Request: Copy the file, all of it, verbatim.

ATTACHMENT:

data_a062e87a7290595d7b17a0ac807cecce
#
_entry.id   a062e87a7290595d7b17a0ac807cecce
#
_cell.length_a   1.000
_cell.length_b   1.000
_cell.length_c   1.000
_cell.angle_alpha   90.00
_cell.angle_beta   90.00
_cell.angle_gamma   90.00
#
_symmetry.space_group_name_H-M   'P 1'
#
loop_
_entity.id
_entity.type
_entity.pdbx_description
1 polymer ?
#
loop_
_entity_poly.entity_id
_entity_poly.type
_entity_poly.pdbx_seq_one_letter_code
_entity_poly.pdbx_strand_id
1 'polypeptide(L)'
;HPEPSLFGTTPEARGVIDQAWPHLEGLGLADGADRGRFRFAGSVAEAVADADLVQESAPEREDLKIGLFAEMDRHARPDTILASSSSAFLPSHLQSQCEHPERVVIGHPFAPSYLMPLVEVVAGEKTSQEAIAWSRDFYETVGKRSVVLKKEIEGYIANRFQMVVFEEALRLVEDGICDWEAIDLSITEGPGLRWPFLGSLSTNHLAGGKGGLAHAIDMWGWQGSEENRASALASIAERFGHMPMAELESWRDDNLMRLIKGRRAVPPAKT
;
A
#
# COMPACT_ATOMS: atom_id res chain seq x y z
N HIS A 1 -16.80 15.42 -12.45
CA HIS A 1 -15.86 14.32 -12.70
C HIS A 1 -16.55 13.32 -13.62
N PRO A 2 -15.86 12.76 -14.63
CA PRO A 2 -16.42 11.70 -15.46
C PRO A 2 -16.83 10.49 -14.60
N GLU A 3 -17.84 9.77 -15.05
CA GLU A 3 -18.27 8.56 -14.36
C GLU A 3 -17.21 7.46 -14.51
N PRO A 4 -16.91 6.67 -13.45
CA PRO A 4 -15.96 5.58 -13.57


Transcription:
data_a062e87a7290595d7b17a0ac807cecce
#
_entry.id   a062e87a7290595d7b17a0ac807cecce
#
_cell.length_a   1.000
_cell.length_b   1.000
_cell.length_c   1.000
_cell.angle_alpha   90.00
_cell.angle_beta   90.00
_cell.angle_gamma   90.00
#
_symmetry.space_group_name_H-M   'P 1'
#
loop_
_entity.id
_entity.type
_entity.pdbx_description
1 polymer ?
#
loop_
_entity_poly.entity_id
_entity_poly.type
_entity_poly.pdbx_seq_one_letter_code
_entity_poly.pdbx_strand_id
1 'polypeptide(L)'
;HPEPSLFGTTPEARGVIDQAWPHLEGLGLADGADRGRFRFAGSVAEAVADADLVQESAPEREDLKIGLFAEMDRHARPDTILASSSSAFLPSHLQSQCEHPERVVIGHPFAPSYLMPLVEVVAGEKTSQEAIAWSRDFYETVGKRSVVLKKEIEGYIANRFQMVVFEEALRLVEDGICDWEAIDLSITEGPGLRWPFLGSLSTNHLAGGKGGLAHAIDMWGWQGSEENRASALASIAERFGHMPMAELESWRDDNLMRLIKGRRAVPPAKT
;
A
#
# COMPACT_ATOMS: atom_id res chain seq x y z
N HIS A 1 -16.80 15.42 -12.45
CA HIS A 1 -15.86 14.32 -12.70
C HIS A 1 -16.55 13.32 -13.62
N PRO A 2 -15.86 12.76 -14.63
CA PRO A 2 -16.42 11.70 -15.46
C PRO A 2 -16.83 10.49 -14.60
N GLU A 3 -17.84 9.77 -15.05
CA GLU A 3 -18.27 8.56 -14.36
C GLU A 3 -17.21 7.46 -14.51
N PRO A 4 -16.91 6.67 -13.45
CA PRO A 4 -15.96 5.58 -13.57